Dear church,

Sometimes we rumble through life with an attitude of entitlement. We believe we deserve this good thing or that good thing. We consider who we are and what we’ve done and the skills we’ve acquired over time, and we think that, yes, we do have some positive things coming our way – or we should have some positive things coming our way. The word “deserve” may even enter our vocabulary.

And then at some point in our Christian development, we get a glimpse of the glory of the God who chooses.

God has a purpose. And before a person does anything good or bad with his or her life, we see that God is quite able and willing to do as he wants to with the people whom he creates. “The older will serve the younger,” God said, and “Jacob I loved, but Esau I hated.”

And Paul in Romans 9 gives us the picture of this God who chooses. We see Paul’s desperate longing for his own people – Israel – whom God most certainly chose but who were whittled down over the long centuries to a mere “remnant.”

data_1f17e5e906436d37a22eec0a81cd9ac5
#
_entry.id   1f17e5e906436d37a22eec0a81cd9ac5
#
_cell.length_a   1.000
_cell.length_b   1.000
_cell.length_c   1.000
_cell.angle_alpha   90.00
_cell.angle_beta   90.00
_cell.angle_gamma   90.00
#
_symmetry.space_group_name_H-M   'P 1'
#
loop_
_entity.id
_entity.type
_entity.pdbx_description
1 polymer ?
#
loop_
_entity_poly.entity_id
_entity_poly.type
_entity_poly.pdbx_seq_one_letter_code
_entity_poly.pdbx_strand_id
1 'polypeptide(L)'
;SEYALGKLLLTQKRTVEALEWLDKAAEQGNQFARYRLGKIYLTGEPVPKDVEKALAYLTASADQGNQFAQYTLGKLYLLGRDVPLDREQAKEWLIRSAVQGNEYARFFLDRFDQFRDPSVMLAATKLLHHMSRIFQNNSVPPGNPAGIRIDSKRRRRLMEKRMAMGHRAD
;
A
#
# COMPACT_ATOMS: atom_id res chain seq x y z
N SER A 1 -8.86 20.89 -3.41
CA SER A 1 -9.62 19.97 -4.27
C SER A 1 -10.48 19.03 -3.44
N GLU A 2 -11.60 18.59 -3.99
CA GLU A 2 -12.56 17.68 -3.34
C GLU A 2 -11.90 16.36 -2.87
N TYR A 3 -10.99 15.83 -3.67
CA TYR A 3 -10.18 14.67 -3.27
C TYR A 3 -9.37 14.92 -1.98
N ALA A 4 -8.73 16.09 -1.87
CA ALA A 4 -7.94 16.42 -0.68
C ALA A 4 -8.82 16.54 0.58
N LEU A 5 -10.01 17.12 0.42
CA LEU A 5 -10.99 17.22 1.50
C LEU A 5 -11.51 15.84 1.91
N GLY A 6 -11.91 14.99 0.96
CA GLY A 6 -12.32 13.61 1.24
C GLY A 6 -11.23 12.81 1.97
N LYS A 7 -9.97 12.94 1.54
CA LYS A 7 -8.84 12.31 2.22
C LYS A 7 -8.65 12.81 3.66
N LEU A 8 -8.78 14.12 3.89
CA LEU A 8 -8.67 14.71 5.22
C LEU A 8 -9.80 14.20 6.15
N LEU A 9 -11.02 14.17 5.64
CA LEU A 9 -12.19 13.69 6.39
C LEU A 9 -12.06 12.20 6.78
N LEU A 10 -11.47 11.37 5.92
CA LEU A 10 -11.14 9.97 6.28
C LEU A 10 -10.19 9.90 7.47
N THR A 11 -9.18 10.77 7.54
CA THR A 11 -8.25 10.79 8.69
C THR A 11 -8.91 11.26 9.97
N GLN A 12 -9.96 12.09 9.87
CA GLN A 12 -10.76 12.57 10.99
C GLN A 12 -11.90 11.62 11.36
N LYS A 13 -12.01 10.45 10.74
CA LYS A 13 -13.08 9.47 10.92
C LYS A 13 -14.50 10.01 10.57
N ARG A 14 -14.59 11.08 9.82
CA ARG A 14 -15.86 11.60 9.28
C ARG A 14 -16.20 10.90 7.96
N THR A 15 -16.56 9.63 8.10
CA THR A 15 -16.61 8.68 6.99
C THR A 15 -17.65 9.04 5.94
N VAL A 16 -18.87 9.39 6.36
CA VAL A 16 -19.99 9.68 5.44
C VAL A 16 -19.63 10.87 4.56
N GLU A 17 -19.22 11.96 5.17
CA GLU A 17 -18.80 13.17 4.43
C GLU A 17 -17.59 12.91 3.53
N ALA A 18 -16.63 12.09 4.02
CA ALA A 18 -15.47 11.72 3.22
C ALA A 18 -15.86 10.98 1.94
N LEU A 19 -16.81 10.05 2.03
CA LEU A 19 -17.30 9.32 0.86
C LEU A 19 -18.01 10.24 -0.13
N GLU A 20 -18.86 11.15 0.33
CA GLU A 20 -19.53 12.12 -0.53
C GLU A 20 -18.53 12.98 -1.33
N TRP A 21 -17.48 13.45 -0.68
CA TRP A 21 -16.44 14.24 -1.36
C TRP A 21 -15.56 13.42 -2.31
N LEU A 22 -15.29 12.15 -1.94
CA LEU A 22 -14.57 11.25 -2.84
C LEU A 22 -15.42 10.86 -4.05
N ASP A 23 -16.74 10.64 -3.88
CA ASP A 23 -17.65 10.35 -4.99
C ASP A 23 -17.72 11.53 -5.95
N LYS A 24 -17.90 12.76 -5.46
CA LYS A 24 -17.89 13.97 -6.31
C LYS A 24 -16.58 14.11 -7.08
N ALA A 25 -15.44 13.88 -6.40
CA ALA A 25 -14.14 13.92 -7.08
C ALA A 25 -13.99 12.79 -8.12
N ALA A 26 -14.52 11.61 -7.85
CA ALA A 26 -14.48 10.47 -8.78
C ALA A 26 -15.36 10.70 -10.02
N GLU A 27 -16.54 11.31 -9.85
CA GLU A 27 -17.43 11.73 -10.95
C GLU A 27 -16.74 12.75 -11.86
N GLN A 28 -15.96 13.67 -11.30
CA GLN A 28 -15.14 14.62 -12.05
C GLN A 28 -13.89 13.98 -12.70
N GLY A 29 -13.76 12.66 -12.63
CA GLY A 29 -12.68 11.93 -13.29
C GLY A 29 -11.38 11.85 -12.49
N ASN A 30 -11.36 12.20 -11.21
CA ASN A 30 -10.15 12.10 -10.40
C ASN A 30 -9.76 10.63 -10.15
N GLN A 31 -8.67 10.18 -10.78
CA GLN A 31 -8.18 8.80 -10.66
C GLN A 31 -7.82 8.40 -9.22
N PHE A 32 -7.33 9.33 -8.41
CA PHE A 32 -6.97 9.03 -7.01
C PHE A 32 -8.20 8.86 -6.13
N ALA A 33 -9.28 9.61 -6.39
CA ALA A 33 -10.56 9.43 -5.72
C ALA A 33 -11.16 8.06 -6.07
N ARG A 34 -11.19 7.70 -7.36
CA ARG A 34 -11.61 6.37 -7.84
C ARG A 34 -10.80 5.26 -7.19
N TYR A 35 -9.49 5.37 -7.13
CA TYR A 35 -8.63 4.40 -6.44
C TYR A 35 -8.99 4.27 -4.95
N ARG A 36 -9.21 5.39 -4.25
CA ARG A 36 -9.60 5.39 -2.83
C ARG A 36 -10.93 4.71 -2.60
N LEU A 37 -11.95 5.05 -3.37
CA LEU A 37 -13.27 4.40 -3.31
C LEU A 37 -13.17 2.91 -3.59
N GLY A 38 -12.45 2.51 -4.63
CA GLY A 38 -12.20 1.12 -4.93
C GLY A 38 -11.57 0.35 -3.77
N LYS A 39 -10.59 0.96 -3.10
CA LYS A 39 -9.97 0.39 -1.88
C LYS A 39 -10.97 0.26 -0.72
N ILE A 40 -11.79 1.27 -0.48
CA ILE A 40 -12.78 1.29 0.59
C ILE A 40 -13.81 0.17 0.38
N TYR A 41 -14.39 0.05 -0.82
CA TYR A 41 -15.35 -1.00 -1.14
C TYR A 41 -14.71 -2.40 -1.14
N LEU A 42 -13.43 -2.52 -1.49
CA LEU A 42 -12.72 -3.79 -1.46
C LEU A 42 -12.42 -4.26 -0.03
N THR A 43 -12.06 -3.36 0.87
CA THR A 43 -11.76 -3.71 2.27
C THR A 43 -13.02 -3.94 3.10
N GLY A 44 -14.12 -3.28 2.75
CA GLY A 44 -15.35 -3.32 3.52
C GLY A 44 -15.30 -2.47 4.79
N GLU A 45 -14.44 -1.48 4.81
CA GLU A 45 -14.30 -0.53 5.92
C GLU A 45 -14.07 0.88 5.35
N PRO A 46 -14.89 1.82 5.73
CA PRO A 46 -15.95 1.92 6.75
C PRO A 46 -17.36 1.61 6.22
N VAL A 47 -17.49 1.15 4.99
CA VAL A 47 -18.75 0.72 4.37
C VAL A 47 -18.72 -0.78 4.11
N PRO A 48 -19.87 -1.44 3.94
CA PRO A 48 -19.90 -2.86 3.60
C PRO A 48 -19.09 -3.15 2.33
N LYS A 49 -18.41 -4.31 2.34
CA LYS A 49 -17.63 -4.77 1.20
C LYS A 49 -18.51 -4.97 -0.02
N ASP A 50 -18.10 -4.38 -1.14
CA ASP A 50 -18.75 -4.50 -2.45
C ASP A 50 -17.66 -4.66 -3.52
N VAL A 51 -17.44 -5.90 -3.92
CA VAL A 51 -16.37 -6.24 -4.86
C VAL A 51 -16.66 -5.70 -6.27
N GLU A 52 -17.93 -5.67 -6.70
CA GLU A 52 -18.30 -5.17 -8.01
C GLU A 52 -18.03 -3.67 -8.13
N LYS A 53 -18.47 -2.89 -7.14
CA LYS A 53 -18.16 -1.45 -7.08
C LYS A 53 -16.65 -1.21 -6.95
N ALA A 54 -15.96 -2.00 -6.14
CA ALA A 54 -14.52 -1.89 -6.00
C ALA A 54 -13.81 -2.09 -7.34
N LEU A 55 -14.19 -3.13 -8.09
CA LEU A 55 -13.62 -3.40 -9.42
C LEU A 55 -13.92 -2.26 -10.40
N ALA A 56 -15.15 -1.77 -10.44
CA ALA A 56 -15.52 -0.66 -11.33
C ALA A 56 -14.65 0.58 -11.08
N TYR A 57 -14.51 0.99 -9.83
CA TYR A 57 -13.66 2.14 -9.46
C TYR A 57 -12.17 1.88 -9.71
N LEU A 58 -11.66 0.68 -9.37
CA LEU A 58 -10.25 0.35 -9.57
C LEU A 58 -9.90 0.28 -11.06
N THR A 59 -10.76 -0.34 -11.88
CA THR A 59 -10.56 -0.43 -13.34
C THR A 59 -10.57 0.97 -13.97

This is a God whose choosing of people is irrevocable. And this is a God who does not have to put up with questions from his creation – “Will what is molded say to its molder, ‘Why have you made me like this?'”

It is enough to bother us for a while. And we will ruminate in our Christian development over how God could choose as he does. We cannot do things like this. We wouldn’t feel right doing things like this.

But at some point, I think, God wants us to stop and marvel not at his choosing – but at his mercy. Because at some point, every Christian must come to the realization that God turned and made a choice about that very Christian. Could I – even I, with everything I’ve done and all the skills I have acquired – could I, too, have been like Sodom or like Gomorrah?

Yes. The answer must be yes. Without God’s mercy, it most certainly would have been yes. There is only one difference, according to Romans 9, between the “vessels of wrath” and the “vessels of mercy.” That difference is the God who chooses.

And so at some point in our Christian development we ought to stop fussing and worrying over words like “election.” And we should stop looking so much at ourselves and who we are and what we’ve done and the skills we have acquired.

We should simply stop and ponder the glory of the God who creates and hardens and shows mercy. And we should hit our knees in gratitude that he showed mercy to us.


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